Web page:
by Alan R

Symptoms of Celiac Disease

Symptoms of celiac disease can vary in type and/or severity. Symptoms can start as soon as gluten is introduced into the diet, or they may not develop until adulthood. Children often have different symptoms than adults. Symptoms may not develop (or may be mild) if a large section of the intestine is undamaged. Malnutrition may produce the first signs of the condition, which are often the most serious. Some people with celiac disease have no symptoms of it. Signs and symptoms may include:
  • Weight loss
  • Abdominal cramps, bloating, and gas
  • Diarrhea
  • Smelly, light-colored, oily stool
  • Change in appetite
  • Fatigue
  • Anemia
  • Bone problems, such as:
    • Osteoporosis , osteopenia (thinning of the bones)
    • Osteomalacia (poorly formed bones; known as rickets when due to vitamin D deficiency)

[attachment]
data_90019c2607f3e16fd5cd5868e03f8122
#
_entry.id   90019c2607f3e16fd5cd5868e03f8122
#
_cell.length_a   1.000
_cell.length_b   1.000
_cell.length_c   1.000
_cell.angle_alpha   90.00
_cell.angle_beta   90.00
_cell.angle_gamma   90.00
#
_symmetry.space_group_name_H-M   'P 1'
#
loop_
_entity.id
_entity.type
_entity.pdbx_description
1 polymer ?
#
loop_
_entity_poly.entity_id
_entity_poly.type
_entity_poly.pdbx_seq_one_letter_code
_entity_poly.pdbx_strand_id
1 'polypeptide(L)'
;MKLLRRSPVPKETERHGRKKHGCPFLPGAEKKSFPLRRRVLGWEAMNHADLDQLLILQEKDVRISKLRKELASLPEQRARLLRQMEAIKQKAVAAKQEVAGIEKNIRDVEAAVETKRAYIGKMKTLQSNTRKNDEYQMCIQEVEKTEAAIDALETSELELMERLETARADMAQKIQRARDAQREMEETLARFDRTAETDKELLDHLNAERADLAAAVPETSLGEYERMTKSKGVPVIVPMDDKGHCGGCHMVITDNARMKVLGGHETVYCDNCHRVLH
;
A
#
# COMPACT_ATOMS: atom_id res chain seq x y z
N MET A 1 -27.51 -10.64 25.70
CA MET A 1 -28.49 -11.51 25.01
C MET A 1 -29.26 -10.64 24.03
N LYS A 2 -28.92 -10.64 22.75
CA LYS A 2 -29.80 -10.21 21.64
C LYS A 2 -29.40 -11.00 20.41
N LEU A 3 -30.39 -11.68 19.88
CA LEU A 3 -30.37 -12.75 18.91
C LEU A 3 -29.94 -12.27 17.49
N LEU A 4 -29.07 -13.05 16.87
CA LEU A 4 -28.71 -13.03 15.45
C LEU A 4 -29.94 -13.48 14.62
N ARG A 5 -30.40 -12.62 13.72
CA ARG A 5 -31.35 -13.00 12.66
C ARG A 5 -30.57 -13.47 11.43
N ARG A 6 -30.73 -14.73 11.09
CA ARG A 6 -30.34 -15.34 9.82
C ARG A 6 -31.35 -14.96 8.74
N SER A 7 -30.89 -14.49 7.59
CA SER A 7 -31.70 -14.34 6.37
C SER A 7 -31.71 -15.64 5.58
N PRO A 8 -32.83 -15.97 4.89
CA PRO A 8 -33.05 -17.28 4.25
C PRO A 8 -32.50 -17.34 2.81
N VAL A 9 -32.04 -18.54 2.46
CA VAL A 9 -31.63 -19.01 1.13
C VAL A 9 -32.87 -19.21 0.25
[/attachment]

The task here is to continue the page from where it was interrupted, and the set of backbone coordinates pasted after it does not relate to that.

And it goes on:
• Bone pain
    • Short stature (in children)
  • Reproductive system problems, such as missed menstrual periods and infertility
  • Dermatological problems, such as:
    • Angular cheilitis (cracked sores in the corners of the mouth)
    • Skin rash, especially dermatitis herpetiformis (a gluten-sensitive skin rash)
    • Aphthous ulcers (shallow sores in the mucous membranes of the mouth)
  • Neuro-psychological problems, such as:
    • Behavior changes
    • Depression
    • Irritability
    • Seizures
    • Neuropathy (tingling or numbness, most often in the feet or lower legs)
    • Dizziness
  • Muscle cramps and joint pain
  • Dental problems, related to malabsorption of calcium and vitamin D
  • Failure to thrive (in infants)

References

American Academy of Family Physicians website. Available at: http://www.aafp.org. Accessed March 9, 2006.

Mayo Foundation for Medical Education and Research website. Available at: http://www.mayo.edu. Accessed March 9, 2006.

The Merck Manual of Medical Information,17th ed. Simon and Schuster, Inc.; 2000.

National Institute of Diabetes and Digestive and Kidney Diseases website. Available at: http://www.niddk.nih.gov. Accessed March 9, 2006.

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